Part II: Identifying Appropriate Scholarly Journals
It’s All in the Details
The Nuances of Journal Characteristics
So now you’ve narrowed the field of prospective journals based on their impact factors and reach, and entered the details into your journal profile form. Here are a few other details you might want to consider as you assess the appropriateness of a journal for your publishing project2:
- Is the journal indexed by key abstracting services in your field?
- What is the journal’s acceptance/rejection rate? What is the likelihood that your paper will be accepted for publication?
- How long does it take to process a manuscript? Will you have to wait months or even years for your paper to wend its way through the review and publishing process?
- Are there submission fees, page charges, or reprint charges?
You can find this information about journals in disciplinary journal guides. You can also check the journal’s website or physical copies of the journal itself. Check the copyright page or frontispiece of the journal as well as its instructions to authors, which is usually included in one or more issues of the journal each year.
After you have entered this additional information for each journal into your profile form, take a look at all the data you have gathered. At this point, you should be able to identify at least two or three good journal candidates for publishing your research. Now what? It’s time to make contact with journal editors!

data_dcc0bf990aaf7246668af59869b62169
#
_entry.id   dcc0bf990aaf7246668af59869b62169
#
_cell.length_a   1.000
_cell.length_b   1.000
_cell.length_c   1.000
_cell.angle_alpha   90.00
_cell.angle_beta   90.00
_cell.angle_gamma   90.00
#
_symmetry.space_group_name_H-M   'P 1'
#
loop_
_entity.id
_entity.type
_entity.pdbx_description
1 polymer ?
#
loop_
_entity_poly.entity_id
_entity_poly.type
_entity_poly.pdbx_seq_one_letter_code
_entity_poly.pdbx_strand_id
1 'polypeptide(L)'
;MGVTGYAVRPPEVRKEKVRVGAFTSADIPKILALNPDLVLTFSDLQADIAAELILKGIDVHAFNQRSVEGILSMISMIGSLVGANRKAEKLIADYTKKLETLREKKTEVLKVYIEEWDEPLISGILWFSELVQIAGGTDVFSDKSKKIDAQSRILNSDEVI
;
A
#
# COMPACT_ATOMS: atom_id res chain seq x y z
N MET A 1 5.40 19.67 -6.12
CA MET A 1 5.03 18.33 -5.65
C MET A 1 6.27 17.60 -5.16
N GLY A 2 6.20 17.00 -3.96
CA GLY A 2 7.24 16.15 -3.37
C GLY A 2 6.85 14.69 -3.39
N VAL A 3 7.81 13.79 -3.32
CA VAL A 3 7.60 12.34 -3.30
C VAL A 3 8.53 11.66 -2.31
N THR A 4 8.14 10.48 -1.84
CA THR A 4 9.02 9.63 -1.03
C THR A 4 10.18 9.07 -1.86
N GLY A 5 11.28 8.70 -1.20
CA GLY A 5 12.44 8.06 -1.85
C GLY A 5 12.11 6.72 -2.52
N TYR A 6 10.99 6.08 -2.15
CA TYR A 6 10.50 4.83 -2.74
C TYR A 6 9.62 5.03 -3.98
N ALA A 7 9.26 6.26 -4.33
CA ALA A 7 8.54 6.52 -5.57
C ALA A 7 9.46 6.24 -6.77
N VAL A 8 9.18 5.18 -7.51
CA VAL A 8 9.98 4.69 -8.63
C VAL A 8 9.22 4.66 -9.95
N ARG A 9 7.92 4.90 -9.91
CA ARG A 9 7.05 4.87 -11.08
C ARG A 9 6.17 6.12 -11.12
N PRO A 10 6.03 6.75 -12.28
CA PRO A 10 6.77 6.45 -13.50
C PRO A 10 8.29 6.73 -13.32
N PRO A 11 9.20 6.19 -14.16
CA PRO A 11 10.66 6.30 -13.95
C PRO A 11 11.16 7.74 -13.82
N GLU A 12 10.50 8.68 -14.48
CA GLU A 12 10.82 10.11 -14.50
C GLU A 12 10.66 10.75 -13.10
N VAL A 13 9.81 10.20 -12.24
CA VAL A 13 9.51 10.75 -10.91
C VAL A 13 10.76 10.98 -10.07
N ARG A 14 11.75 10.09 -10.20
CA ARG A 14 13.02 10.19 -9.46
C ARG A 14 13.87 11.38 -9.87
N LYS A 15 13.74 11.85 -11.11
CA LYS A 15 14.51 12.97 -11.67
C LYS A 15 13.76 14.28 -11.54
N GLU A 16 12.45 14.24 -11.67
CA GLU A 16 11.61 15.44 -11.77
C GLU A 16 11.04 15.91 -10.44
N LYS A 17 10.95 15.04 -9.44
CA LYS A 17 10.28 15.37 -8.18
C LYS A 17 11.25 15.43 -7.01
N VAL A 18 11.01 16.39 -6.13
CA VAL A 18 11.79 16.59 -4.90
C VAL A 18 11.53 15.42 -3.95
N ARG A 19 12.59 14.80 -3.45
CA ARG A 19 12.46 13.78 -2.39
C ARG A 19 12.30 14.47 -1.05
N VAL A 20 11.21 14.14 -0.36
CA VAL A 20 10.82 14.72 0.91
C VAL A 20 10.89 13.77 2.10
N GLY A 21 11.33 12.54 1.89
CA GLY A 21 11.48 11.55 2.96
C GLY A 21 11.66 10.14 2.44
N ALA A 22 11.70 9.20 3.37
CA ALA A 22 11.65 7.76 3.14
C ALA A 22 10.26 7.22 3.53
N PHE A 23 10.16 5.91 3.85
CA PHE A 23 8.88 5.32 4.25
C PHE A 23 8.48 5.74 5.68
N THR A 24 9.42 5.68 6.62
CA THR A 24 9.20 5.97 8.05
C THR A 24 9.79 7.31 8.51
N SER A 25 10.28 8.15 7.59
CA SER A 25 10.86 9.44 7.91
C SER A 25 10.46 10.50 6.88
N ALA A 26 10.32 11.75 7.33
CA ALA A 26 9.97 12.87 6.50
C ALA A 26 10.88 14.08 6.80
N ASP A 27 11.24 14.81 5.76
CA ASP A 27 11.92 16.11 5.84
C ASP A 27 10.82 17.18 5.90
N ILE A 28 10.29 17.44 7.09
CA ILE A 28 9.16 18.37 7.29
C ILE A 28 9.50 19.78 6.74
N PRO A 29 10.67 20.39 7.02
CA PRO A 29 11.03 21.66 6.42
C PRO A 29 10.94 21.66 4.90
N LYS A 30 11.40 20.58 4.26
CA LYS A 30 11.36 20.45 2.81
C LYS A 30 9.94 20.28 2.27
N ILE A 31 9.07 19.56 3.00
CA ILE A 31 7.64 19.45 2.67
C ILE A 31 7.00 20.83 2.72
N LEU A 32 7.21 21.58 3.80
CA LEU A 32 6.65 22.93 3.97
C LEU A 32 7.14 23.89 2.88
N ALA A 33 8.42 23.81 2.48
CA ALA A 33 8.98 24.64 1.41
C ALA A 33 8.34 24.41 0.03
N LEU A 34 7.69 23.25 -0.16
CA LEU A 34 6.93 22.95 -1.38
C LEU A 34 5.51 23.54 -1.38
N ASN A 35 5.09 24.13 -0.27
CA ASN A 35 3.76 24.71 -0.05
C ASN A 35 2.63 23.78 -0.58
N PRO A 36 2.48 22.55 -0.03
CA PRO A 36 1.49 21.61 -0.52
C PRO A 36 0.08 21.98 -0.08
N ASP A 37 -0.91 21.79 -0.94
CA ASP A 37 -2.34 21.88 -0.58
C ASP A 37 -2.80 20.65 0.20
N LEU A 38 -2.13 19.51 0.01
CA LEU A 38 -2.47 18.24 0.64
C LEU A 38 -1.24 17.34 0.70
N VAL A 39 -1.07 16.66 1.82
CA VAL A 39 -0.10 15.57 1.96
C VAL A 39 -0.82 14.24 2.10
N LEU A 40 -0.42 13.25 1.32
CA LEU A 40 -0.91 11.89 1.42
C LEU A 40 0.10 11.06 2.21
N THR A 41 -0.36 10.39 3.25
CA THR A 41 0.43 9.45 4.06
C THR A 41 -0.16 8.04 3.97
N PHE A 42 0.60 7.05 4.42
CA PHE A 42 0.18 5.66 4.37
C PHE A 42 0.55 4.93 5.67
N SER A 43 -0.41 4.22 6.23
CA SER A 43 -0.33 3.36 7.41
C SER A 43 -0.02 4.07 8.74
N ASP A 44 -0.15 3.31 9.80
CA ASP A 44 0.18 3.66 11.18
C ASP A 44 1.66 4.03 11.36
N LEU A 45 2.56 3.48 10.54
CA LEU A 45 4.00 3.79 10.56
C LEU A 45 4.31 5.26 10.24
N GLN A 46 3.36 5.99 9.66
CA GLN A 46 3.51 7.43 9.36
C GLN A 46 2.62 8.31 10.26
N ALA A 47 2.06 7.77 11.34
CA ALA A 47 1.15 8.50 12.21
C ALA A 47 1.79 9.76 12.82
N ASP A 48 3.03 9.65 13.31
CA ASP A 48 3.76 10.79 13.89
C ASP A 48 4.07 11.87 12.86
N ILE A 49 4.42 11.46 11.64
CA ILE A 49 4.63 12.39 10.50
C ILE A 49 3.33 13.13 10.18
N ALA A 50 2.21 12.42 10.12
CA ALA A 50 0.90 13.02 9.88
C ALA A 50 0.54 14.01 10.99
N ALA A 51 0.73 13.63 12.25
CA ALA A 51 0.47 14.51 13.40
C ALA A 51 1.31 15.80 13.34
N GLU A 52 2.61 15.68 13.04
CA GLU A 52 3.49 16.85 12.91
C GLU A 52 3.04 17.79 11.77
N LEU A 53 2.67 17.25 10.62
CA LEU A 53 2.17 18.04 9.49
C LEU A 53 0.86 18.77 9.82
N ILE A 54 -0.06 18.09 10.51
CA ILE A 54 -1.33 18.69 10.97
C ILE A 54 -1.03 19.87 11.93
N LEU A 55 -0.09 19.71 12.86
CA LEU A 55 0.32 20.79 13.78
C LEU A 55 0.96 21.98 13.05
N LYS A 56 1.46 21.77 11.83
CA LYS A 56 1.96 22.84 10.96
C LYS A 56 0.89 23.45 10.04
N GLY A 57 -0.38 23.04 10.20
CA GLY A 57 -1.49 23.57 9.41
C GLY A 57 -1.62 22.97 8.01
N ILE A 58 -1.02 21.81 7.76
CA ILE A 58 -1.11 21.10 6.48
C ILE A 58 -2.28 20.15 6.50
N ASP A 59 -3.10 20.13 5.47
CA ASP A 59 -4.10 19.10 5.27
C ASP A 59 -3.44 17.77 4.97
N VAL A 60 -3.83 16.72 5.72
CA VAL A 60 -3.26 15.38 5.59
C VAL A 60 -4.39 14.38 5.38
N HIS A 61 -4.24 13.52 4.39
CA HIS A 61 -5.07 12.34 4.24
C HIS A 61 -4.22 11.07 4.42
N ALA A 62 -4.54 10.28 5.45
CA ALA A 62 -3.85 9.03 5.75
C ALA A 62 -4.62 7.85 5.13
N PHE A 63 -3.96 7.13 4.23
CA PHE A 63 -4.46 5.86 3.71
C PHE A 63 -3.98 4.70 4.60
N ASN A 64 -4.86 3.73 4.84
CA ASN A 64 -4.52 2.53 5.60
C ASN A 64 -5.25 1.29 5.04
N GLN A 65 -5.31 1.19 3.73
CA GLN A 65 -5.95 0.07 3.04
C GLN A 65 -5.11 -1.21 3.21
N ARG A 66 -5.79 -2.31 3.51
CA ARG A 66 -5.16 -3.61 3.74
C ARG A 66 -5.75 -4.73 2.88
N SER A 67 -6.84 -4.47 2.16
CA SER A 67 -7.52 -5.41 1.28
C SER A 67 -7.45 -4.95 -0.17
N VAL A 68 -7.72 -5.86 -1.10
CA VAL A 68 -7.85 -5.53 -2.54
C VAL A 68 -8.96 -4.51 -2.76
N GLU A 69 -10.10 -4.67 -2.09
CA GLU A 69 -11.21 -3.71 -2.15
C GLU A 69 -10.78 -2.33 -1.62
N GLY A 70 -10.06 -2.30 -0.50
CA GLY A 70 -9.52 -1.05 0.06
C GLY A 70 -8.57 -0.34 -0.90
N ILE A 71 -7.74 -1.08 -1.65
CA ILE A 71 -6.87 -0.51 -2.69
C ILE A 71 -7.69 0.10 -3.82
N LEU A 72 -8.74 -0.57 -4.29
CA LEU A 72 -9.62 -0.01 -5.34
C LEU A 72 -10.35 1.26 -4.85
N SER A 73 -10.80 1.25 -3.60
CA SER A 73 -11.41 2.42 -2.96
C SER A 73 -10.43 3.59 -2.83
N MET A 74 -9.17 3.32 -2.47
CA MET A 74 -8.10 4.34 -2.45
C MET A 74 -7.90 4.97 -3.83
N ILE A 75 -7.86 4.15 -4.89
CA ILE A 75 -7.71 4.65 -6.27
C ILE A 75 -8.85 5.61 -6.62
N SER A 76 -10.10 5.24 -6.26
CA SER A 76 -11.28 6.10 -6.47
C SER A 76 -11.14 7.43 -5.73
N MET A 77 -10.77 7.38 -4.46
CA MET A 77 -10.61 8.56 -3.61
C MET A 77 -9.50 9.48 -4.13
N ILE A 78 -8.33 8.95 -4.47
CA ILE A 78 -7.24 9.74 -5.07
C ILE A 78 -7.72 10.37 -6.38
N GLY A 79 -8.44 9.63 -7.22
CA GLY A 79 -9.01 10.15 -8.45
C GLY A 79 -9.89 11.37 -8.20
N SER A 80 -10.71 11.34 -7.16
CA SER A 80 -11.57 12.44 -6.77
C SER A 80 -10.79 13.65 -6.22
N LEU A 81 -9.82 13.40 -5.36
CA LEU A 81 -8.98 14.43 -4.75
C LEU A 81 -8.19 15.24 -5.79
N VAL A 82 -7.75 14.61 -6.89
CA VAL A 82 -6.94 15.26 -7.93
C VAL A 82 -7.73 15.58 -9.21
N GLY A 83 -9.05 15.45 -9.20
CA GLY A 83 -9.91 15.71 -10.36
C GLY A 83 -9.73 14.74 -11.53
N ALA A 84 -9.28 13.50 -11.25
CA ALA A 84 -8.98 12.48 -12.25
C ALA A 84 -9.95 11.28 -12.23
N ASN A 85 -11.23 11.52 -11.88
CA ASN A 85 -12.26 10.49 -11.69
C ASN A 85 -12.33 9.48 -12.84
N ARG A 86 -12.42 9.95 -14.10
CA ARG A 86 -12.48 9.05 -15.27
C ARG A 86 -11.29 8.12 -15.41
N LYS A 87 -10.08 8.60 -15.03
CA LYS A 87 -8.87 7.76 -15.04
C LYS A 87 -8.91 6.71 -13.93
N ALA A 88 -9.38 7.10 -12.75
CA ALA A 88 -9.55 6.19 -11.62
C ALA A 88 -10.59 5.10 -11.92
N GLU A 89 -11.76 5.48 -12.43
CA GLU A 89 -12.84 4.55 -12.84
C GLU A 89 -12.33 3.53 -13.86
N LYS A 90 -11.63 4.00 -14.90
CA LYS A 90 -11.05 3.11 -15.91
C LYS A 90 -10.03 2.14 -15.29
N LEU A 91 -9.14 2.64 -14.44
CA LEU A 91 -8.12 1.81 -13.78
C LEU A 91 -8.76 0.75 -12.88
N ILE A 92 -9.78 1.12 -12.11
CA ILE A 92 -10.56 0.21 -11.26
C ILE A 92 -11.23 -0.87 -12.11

An author should carefully study back issues of the publication in which he or she desires to be published. Look for what topics have been covered as well as what topics haven't been covered in a while or at all. Submitting an article that doesn't fall within the scope of what a publication covers or an article that is the same as a topic recently covered will tell an editor that this potential author isn't familiar with the editor's publication, creating a ground for quick rejection.
-- Stan Soocher, journal editor, author and peer reviewer